Twenty years ago, the Internet was hailed as a great tool for “disintermediating” the public from its news. The big news organizations had too much power, they had too much control over what we said and heard, often slanting it to suit their own purposes. In the future, it was believed, we could “cut out the greedy middlemen,” the reporters and editors and aggregators that colored “the truth,” connecting readers directly to their news sources.
We accomplished the goal, but the result has been less than perfect. We are drowning in a flood of meaningless drivel, with no professionals to place it into context for us. This same flood has washed away most of our great media and news-gathering institutions, bankrupting nearly all of the major newspapers and dismantling the great network news organizations, leaving those who would gladly pay for a little “intermediation” with few choices. (Funny video: “Twouble with Twitters“)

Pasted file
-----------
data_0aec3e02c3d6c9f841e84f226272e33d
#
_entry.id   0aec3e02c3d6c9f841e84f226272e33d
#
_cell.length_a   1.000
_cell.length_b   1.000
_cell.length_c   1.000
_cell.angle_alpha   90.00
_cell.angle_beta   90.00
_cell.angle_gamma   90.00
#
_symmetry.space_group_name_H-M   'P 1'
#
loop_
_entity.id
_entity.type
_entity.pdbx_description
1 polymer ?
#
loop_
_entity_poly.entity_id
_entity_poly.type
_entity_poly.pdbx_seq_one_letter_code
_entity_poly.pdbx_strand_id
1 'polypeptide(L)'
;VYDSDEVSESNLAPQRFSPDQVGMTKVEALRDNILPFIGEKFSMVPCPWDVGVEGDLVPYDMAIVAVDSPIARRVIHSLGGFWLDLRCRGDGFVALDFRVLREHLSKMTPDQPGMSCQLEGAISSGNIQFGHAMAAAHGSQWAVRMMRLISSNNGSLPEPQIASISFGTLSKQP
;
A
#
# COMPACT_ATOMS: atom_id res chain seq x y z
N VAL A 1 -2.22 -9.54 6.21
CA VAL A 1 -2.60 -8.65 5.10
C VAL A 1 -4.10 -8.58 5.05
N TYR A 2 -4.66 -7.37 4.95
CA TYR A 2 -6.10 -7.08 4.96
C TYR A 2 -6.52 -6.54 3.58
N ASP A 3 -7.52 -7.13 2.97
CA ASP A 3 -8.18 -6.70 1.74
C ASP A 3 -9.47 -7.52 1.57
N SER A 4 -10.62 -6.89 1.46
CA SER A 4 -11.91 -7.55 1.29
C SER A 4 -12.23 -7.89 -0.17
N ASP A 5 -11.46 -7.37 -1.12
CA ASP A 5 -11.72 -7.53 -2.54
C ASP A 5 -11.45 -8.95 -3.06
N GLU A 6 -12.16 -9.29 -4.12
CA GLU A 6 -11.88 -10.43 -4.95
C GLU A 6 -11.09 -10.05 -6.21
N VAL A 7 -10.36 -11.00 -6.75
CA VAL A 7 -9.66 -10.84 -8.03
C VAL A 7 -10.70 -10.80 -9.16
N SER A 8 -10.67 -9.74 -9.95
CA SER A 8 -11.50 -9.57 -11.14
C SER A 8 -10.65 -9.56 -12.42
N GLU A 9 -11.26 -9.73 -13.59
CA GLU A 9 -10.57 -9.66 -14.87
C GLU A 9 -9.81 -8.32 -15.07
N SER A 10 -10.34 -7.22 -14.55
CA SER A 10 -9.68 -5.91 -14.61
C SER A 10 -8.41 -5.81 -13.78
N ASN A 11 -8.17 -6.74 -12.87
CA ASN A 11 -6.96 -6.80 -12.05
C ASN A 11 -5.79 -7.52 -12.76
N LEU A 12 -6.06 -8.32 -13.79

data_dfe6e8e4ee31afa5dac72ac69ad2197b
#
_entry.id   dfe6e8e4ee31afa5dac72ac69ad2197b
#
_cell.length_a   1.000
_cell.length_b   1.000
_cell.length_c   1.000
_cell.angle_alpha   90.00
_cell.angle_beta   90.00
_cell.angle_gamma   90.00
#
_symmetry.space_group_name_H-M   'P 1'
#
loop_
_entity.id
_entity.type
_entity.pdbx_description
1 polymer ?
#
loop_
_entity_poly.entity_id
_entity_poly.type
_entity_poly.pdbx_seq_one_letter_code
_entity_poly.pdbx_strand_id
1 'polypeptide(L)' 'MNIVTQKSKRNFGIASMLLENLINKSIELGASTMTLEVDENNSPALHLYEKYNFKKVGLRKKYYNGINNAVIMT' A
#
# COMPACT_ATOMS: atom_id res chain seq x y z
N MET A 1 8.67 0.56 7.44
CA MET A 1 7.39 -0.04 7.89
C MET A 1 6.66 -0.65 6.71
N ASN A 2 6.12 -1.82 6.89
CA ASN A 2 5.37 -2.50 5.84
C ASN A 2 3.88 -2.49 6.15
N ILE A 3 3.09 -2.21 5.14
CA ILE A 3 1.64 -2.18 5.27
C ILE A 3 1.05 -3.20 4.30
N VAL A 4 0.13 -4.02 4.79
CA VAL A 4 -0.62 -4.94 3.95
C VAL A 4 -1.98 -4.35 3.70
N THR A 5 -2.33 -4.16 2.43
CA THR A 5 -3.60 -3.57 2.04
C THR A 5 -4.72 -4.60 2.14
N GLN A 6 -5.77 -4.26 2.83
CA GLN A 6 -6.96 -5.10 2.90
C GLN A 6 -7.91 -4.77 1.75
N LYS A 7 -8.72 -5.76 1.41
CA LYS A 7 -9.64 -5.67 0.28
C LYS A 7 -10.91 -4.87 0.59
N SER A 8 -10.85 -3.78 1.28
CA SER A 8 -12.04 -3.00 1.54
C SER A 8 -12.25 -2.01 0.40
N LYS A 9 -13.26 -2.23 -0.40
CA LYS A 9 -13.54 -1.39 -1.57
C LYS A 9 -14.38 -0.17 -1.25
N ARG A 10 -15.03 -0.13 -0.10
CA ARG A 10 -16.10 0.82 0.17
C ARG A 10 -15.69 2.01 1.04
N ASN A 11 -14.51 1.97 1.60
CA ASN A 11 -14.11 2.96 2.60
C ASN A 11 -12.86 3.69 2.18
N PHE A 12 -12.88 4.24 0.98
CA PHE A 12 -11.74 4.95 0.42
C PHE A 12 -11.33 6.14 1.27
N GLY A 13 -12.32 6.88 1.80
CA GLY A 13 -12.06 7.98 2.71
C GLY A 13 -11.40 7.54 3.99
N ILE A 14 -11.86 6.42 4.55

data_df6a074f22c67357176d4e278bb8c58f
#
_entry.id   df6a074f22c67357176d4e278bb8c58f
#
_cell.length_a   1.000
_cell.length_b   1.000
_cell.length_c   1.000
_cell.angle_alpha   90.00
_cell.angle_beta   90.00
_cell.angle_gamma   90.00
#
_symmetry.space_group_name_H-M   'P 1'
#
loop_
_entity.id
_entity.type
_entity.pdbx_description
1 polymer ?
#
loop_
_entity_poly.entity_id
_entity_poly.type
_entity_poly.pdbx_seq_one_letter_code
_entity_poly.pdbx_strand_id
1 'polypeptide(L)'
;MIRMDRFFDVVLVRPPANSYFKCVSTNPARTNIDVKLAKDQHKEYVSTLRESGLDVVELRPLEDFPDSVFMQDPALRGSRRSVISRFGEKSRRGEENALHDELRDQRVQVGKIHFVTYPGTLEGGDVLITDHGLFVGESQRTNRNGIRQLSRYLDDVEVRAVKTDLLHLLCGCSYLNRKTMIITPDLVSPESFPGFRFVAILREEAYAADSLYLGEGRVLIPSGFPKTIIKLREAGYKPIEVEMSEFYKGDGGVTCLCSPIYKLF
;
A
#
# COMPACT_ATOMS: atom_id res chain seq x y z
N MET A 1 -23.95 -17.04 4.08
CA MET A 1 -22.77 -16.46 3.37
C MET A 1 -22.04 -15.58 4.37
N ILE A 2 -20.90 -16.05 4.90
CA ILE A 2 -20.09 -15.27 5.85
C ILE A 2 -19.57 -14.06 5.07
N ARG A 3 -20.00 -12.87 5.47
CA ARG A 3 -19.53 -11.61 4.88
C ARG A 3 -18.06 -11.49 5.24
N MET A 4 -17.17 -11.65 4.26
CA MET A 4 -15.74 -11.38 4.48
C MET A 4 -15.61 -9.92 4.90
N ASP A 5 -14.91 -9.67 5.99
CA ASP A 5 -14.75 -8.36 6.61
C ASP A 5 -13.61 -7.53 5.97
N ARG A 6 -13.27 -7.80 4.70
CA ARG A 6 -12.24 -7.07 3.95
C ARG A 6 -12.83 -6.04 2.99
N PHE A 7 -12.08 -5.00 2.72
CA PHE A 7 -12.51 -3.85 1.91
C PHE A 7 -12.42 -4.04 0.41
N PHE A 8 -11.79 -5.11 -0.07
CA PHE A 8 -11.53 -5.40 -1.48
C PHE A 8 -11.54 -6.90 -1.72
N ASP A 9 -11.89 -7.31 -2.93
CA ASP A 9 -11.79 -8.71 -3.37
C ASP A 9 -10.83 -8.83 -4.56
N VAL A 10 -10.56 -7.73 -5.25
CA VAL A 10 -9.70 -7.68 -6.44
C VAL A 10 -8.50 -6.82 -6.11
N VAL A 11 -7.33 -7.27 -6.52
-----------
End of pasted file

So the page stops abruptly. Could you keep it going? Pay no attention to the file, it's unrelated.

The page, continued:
Cheer up, for the pendulum is swinging back. It turns out that we are NOT staring the future in the face, we are just suffering a little market adjustment. The role of the editor is on the rise again, but we don’t call them “editors” anymore, they’re “curators.”
Curation is the new role of media professional; aggregating, sorting and classifying. The pieces aren’t really big enough to edit anymore. They are just sorted, classified and rearranged. This is what bloggers do, and it’s what I’m doing right now.
- Silicon Alley Insider, “Can ‘Curation’ Save Media?”